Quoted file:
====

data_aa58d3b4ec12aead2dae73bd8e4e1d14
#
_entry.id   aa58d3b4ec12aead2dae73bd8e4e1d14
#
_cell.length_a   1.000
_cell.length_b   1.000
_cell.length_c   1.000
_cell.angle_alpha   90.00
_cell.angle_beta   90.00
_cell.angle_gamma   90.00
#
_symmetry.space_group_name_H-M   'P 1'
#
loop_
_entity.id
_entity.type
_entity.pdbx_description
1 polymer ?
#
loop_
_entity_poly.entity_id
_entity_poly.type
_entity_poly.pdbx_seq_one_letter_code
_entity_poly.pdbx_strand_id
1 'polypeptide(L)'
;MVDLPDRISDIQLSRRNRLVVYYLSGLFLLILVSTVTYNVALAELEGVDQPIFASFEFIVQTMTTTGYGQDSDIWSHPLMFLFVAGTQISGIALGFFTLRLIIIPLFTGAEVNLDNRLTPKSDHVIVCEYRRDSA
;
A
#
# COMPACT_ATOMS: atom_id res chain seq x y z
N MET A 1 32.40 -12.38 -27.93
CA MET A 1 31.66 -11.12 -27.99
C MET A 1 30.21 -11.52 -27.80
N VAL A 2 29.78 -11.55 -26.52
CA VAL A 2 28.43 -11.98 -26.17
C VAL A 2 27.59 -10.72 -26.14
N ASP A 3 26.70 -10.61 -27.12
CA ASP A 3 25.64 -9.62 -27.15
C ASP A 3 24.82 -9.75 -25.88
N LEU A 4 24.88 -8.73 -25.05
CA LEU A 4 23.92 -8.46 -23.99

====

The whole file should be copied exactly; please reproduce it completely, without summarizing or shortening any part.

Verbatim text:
data_aa58d3b4ec12aead2dae73bd8e4e1d14
#
_entry.id   aa58d3b4ec12aead2dae73bd8e4e1d14
#
_cell.length_a   1.000
_cell.length_b   1.000
_cell.length_c   1.000
_cell.angle_alpha   90.00
_cell.angle_beta   90.00
_cell.angle_gamma   90.00
#
_symmetry.space_group_name_H-M   'P 1'
#
loop_
_entity.id
_entity.type
_entity.pdbx_description
1 polymer ?
#
loop_
_entity_poly.entity_id
_entity_poly.type
_entity_poly.pdbx_seq_one_letter_code
_entity_poly.pdbx_strand_id
1 'polypeptide(L)'
;MVDLPDRISDIQLSRRNRLVVYYLSGLFLLILVSTVTYNVALAELEGVDQPIFASFEFIVQTMTTTGYGQDSDIWSHPLMFLFVAGTQISGIALGFFTLRLIIIPLFTGAEVNLDNRLTPKSDHVIVCEYRRDSA
;
A
#
# COMPACT_ATOMS: atom_id res chain seq x y z
N MET A 1 32.40 -12.38 -27.93
CA MET A 1 31.66 -11.12 -27.99
C MET A 1 30.21 -11.52 -27.80
N VAL A 2 29.78 -11.55 -26.52
CA VAL A 2 28.43 -11.98 -26.17
C VAL A 2 27.59 -10.72 -26.14
N ASP A 3 26.70 -10.61 -27.12
CA ASP A 3 25.64 -9.62 -27.15
C ASP A 3 24.82 -9.75 -25.88
N LEU A 4 24.88 -8.73 -25.05
CA LEU A 4 23.92 -8.46 -23.99